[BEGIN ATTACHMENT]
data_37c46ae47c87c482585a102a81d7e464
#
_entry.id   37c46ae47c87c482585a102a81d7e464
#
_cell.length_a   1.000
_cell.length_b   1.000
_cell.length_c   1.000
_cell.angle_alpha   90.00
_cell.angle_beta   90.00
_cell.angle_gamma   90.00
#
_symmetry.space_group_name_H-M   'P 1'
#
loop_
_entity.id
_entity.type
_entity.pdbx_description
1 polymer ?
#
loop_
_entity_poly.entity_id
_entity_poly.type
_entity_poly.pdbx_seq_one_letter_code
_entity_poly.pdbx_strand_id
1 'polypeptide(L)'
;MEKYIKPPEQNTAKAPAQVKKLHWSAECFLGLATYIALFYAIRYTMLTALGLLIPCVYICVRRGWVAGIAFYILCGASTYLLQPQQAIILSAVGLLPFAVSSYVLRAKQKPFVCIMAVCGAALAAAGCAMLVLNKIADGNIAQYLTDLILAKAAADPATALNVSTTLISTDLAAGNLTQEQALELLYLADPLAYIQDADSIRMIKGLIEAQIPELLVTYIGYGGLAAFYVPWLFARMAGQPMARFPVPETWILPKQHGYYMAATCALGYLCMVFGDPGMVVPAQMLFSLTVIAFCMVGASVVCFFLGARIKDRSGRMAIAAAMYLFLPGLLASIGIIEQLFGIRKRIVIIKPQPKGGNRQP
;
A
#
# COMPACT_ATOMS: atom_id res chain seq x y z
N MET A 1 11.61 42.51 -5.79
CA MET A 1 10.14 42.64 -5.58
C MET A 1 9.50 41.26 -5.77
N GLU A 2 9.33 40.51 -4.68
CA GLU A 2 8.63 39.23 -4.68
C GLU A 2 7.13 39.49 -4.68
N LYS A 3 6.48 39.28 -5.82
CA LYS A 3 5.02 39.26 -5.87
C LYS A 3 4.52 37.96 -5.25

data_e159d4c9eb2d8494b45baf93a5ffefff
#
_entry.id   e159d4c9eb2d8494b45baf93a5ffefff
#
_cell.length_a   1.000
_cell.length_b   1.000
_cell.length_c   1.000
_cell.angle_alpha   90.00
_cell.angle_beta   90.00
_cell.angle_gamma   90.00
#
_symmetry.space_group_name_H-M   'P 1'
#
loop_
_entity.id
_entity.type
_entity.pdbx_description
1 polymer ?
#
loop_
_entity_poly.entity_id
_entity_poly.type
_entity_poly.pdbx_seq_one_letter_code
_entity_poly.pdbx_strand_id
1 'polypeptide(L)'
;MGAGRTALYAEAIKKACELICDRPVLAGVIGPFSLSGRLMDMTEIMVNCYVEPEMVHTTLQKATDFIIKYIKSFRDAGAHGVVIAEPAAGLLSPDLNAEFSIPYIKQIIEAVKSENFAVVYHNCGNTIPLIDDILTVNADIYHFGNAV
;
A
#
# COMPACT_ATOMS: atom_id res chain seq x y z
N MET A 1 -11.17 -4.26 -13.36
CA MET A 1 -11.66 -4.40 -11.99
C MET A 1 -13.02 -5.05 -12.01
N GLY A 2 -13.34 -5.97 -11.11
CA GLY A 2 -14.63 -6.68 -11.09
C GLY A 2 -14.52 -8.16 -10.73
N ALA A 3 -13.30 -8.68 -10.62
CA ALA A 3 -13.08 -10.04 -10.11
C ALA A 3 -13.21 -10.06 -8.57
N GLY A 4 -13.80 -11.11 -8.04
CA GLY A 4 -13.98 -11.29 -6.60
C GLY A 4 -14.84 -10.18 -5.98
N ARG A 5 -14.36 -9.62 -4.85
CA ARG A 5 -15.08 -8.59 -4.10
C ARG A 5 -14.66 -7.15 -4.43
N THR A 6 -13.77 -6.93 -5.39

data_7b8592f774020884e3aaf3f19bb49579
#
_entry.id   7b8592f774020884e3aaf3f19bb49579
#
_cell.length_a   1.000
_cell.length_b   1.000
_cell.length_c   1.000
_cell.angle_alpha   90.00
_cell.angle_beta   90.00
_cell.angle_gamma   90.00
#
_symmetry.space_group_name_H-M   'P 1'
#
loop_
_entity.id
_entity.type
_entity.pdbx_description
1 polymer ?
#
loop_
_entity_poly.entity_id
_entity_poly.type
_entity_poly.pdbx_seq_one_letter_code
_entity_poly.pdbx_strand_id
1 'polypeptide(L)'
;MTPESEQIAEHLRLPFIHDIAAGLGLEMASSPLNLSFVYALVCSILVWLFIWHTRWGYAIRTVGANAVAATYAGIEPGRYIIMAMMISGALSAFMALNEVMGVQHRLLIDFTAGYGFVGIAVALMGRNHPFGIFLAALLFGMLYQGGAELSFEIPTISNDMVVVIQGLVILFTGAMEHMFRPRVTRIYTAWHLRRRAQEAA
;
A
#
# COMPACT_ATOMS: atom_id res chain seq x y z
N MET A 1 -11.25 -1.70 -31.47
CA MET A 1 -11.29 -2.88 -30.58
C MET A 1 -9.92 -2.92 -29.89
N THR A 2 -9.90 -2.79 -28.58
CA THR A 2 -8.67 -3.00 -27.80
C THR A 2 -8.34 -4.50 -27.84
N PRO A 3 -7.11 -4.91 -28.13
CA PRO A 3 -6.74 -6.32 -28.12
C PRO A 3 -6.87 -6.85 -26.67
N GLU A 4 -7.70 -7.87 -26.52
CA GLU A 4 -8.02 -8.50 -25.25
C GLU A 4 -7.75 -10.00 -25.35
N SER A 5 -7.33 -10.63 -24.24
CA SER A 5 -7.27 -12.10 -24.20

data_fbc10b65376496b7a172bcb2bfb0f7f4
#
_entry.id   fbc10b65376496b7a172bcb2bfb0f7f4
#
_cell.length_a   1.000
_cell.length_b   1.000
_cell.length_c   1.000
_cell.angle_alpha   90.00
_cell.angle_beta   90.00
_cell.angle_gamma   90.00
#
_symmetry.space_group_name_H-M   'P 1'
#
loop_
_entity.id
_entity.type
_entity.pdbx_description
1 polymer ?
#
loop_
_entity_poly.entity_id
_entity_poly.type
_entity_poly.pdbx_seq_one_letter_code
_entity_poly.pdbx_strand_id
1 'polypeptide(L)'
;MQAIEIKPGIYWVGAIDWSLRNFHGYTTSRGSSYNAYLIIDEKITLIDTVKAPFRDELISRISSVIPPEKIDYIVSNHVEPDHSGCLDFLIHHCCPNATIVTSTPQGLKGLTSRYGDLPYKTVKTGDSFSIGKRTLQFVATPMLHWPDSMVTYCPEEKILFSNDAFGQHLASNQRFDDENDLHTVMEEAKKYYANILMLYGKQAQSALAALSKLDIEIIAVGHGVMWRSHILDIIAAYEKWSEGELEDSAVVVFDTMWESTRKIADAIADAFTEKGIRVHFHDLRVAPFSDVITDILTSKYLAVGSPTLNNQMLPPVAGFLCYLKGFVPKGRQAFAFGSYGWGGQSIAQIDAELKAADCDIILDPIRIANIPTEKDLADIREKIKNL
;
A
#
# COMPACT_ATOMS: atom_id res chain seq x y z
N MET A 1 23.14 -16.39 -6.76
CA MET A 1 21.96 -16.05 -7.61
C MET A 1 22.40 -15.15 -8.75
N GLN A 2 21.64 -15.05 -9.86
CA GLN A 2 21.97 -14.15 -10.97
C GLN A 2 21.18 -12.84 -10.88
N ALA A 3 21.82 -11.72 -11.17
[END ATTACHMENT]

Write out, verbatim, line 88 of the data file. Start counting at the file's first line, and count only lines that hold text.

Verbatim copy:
_entry.id   7b8592f774020884e3aaf3f19bb49579